In the morning, I wake up early and take a train to the private bus station. Here I purchase a ticket for a 5 hour bus ride to Penang, an island on the northwestern coast of Malaysia, for 35 Ringgit. At this price, it costs less than the 25 minute rides from the airport. In Peru, they have a similar inexpensive luxury private bus system, which leads me to question why the United States is still using Greyhound when third world countries have such amazing private busing.
I arrive in Georgetown, on Pilau Penang in late afternoon, then resourcefully find my way to the Red Inn guesthouse. I quickly settle in, then its go go go once again. I explore the city on foot, although its less chaotic and smaller than KL, making it easier. I see the famous old architecture of Georgetown, which is scattered absolutely everywhere. I wander through Little India, full of Indians celebrating Deepavali and shopping the street markets. Most striking is the immense amount of religious buildings in every corner of the city: old churches, intricate mosques, Hindu temples with distinctive towering goparums, colorful, incense-filled Chinese temples, and large Buddhist worship complexes. There is no prevalent religion here; all religions are prevalent.
On Monday, I take on the rest of Penang. I walk to a few more nearby sites, including the blue mansion of Cheong Fatt Tze, and then deal with the bus system again. I am dropped off at a Buddhist temple which is different from the famous one which I wish to visit. I still walk through, and then find my way by foot to Wat Chayamangkalaram, which features a huge reclining Buddha, among other things. Directly across from this is Dhammikarama Burmese Temple, another extensive and incredible complex.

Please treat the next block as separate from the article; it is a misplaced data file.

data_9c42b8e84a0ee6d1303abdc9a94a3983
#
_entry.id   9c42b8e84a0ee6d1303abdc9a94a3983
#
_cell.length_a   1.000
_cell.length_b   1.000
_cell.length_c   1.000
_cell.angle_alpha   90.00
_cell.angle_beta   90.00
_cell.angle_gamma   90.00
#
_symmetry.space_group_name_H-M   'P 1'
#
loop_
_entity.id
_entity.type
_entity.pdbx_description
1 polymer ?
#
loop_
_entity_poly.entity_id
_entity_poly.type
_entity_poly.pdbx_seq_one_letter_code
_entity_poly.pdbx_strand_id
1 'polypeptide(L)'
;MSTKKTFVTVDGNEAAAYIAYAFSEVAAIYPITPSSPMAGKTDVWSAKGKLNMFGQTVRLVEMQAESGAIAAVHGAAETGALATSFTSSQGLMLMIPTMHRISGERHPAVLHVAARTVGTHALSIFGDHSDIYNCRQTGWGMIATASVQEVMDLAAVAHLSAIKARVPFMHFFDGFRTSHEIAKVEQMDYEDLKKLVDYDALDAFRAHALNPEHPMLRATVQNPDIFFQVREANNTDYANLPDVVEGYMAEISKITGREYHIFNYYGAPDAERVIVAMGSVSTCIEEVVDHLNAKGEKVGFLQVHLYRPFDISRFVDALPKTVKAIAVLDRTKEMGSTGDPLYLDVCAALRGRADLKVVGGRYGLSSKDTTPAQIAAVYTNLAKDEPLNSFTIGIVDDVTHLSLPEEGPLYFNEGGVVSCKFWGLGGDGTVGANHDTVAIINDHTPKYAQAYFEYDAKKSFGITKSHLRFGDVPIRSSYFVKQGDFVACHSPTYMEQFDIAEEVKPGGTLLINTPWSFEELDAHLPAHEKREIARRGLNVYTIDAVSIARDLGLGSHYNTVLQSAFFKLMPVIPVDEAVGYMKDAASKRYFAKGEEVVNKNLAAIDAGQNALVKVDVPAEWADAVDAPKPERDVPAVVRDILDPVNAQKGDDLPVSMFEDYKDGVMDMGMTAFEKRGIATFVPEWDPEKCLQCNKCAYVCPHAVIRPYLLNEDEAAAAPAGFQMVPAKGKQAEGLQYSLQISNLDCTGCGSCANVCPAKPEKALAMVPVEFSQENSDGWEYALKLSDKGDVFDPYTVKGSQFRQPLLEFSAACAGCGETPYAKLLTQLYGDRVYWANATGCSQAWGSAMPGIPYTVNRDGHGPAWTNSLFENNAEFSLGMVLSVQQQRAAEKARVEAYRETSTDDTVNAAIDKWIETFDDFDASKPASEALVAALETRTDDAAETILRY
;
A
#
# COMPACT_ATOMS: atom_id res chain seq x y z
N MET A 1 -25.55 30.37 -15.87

I find a street food center nearby, and try char koay teow, simply one of the best noodle dishes I have ever had. I also have some famous Penang White Coffee served ingeniously in a plastic bag. From here, its another long bus ride to Kek Lok Si Temple, the largest of them all here in Penang. The intricacy, the colors, the spiritual vibe, and the impressive pagoda all lead to a sense of true amazement. Also, it should be noted that the single most prevalent symbol in this temple is the swastika. After all, it has been a sacred Eastern religious symbol for thousands of years.
After a bowl of pungent laksa, herby seafood soup not made for the faint of heart, I take the longest bus ride yet, to the northwestern corner of the island. I hike through the jungle in Penang National Park as long as light and body let me, sweating to the point of complete saturation.
After a long hike, there is nothing like a clan of monkeys to put things in perspective. This one has a young one as cargo.
After a meal of nasi kandar, I crawl back to the guesthouse. I wake up at 6am, take a bus back to KL, and then fly back to Hong Kong. What a crazy, amazing trip. Let’s do it again sometime Malaysia.